During the Christmas season I enjoy reading the passages pertaining to the birth of Jesus.
This year, like those in the past, has once again caused me to pause and consider the “hidden nuggets” that strangely lay in plain sight.
In last week’s post, The Shepherd Effect, I shared that the words “they hurried,” revealed an attitude of excited expectation. An attitude that was not met with deliberation or contemplation, but one that was met with an instant response. It reveal that their excitement was at such a high level that they dropped everything and hurried…hurried… to see what had been told to them about the Christ child.
This hurried attitude has challenged my approach and expectation to this Christmas season. It has caused me to be mindful to not let the “hurried-ness” of shopping, baking, gift wrapping, decorating etc. to overshadow or rob me of the excitement that should be celebrated at this time of year. The celebration of remembering that the Son of God stepped down from heaven and entered into the world to offer forgiveness and eternal life with Him.
This week as I continue to dwell on the passages written about the saviors birth, two additional things caught my attention. The first is the location of Jesus birthplace (Bethlehem) and the second is the location where he was laid after being born ( the manger).
- Luke 2:4 So Joseph also went up from Galilee, out of the city of Nazareth, into Judea, to the city of David, which is called Bethlehem.
- Luke 2:7 And she brought forth her firstborn son, and wrapped him in swaddling cloths, and laid him in a manger, because there was no room for them in the inn.
In reading this, I am reminded that God does not do anything with insignificance, so I began to explore these two locations and here is what I discovered.
- A Palestinian city at the central West Bank of the Jordan River, approximately 5 miles south of Jerusalem.
- It is first mentioned in the Bible as the place where Rachel died and was buried “by the wayside” (Gen 48:7).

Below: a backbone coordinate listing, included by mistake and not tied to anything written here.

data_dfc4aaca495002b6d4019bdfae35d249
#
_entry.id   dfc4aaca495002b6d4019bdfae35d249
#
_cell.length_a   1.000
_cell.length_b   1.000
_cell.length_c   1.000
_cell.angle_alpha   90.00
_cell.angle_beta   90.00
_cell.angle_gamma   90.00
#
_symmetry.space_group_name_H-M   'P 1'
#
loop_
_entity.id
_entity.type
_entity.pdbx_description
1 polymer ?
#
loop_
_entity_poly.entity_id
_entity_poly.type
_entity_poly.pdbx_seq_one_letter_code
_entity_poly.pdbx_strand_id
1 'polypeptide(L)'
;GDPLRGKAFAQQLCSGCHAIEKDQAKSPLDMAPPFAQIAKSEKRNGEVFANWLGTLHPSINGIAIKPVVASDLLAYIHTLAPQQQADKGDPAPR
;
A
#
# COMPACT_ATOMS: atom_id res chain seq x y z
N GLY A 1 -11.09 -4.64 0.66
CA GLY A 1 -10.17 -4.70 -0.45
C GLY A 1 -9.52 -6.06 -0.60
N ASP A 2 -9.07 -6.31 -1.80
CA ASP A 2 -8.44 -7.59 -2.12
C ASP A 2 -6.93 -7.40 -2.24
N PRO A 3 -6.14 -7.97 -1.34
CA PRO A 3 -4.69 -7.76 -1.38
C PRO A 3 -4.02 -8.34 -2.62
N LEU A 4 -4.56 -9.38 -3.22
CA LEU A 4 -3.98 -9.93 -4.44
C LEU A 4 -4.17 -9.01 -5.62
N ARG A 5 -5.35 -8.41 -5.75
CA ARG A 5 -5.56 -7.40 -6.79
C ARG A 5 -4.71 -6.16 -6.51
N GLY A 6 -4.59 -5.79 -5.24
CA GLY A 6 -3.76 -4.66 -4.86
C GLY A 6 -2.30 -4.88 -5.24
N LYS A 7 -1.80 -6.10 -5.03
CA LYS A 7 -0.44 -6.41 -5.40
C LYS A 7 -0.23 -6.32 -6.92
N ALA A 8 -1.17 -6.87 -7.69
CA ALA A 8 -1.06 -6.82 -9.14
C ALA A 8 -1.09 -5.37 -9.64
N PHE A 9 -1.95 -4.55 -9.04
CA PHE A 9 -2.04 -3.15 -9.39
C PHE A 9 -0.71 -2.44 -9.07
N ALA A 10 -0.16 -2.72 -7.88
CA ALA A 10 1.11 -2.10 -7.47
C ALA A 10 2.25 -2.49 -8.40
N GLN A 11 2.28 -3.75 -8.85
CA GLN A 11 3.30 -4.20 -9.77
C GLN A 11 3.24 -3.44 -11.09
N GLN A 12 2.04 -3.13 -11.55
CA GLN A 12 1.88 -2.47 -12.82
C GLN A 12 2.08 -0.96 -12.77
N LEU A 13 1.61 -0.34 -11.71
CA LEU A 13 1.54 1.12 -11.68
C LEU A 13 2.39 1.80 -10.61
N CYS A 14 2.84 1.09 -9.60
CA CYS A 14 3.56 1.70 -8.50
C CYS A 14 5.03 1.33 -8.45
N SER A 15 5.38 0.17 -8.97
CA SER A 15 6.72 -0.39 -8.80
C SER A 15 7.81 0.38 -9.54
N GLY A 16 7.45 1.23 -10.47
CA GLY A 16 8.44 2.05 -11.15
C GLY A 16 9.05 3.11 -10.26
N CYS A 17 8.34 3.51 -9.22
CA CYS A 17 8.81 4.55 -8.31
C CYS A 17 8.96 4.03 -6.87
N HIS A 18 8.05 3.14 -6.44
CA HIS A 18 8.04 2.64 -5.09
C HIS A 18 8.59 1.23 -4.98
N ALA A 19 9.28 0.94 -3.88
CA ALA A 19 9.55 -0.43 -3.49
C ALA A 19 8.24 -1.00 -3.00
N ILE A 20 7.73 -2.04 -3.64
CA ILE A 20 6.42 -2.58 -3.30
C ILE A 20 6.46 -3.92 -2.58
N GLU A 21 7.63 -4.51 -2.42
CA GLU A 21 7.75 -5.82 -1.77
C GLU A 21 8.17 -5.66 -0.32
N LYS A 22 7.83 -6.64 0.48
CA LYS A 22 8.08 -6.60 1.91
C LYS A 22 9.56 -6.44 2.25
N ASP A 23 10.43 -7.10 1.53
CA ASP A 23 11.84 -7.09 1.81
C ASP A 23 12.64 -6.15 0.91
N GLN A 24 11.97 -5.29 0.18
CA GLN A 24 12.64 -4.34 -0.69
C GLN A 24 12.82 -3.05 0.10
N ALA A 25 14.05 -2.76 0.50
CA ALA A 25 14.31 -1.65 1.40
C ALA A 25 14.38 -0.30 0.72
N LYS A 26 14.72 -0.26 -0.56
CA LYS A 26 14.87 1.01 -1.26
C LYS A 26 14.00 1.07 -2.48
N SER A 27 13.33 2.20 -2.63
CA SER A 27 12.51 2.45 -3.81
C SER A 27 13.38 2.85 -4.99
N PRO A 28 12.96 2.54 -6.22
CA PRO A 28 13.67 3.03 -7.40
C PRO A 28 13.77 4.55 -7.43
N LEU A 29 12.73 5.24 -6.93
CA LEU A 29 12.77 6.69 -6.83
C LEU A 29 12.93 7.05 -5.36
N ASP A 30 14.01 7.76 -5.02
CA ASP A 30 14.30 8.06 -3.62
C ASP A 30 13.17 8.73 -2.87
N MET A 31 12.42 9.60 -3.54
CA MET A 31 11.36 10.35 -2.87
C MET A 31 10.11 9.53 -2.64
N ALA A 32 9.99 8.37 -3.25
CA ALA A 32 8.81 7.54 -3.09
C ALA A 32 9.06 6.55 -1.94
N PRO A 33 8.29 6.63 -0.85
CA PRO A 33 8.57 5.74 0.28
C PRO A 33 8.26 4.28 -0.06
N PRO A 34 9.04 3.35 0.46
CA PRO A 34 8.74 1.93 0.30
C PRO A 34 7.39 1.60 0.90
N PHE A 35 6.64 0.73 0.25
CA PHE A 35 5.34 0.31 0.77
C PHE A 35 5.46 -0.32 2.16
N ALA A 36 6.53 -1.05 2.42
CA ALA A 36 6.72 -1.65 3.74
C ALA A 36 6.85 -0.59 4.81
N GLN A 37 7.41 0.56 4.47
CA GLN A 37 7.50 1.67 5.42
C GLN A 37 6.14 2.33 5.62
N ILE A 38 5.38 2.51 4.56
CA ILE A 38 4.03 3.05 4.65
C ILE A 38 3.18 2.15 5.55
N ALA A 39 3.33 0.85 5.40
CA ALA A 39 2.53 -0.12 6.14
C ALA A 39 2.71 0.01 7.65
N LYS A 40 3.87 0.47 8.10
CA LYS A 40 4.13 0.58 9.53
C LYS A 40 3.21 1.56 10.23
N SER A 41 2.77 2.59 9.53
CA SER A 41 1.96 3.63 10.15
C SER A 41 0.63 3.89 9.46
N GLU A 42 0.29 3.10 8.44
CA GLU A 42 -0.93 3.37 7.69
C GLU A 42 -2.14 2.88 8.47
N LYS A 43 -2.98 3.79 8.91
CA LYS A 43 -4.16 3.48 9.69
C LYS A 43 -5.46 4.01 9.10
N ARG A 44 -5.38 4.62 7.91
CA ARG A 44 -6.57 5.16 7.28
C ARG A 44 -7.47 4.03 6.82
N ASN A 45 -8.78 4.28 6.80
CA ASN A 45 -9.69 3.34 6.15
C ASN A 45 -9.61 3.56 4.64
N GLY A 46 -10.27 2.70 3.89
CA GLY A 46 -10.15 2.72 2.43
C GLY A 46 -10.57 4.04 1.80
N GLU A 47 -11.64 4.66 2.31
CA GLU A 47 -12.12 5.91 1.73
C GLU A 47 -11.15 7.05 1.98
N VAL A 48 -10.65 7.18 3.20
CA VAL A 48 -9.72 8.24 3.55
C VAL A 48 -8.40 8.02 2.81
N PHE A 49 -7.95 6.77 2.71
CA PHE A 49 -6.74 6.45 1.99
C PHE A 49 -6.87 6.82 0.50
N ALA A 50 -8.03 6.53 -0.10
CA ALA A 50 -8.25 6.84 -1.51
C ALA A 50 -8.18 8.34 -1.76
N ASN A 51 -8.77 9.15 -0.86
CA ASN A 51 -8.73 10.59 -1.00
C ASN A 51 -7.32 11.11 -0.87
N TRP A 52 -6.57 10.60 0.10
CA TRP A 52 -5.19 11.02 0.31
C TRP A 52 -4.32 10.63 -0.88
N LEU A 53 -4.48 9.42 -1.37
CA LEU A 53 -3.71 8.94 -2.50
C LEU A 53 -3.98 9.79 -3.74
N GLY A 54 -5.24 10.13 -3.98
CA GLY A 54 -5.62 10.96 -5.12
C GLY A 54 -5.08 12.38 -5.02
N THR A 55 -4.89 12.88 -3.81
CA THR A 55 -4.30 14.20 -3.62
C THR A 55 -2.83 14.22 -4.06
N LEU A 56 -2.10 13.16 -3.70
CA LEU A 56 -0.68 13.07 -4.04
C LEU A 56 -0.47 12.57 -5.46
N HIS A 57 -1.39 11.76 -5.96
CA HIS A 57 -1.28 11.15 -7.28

- Rachel’s Tomb, the traditional grave site, stands at the entrance to Bethlehem.
- According to the Book of Ruth, the valley to the east is where Ruth of Moab gleaned the fields and returned to Bethlehem with Naomi.
- Biblical tradition holds that Bethlehem is not only the birthplace of King David, but where he was anointed king by Samuel.
- It was from the well of Bethlehem that three of king David’s warriors brought him water when he was hiding in the cave of Adullam.
These “quick facts” are interesting and significant in their own right but they are not what commanded my interest. Instead my attention was directed to the meaning in the name of Bethlehem itself. A meaning that I find holds merit.
In the Arabic, Bethlehem means house of flesh and in Hebrew and Aramaic it means house of bread.
Lets hold this thought and turn our attention to the word manger.
- A trough carved out of stone or wood which is used to hold food for animals.
This description speaks for itself and is a little unsettling when you think that a newborn baby was placed inside of a food bowl, especially since that newborn was the son of God. However, as astonishing as this may be it is not what I focused on.
My attention was drawn to the symbolism of the Christ child inhabiting the manger and filling it up.
To elaborate, the sole purpose of a manger is to hold food, nourishment, and life sustenance. Without it being filled, those that would draw from it would go hungry, become weak, malnourished and eventually die. Symbolically I see that the Christ child placed in the manger becomes the life sustenance for anyone who would draw from His trough.
So putting these two things together, the meaning of the name for Bethlehem which is – house of flesh – house of bread, and the symbolism of the newborn Christ becoming the “food” offering, the life sustenance for all of mankind, has enlighten these scripture passages below.
- John 6:33 (Whole Chapter)
For the bread of God is he which cometh down from heaven, and giveth life unto the world.
- John 6:35 (Whole Chapter)
And Jesus said unto them, I am the bread of life: he that cometh to me shall never hunger; and he that believeth on me shall never thirst.
- John 6:48 (Whole Chapter)
I am that bread of life.
- John 6:51 (Whole Chapter)
I am the living bread which came down from heaven: if any man eat of this bread, he shall live for ever: and the bread that I will give is my flesh, which I will give for the life of the world.
As I mentioned earlier, God does not do anything with insignificance. The very name of the town in which Jesus was born bears witness to who He is (House of Flesh – House of Bread), and the lowly manger is ironically not so lowly for it revealed the very purpose of the son of God, the food offering that came down from heaven.
if any man eat of this bread, he shall live for ever:
and the bread that I will give is my flesh, which I will give for the life of the world.”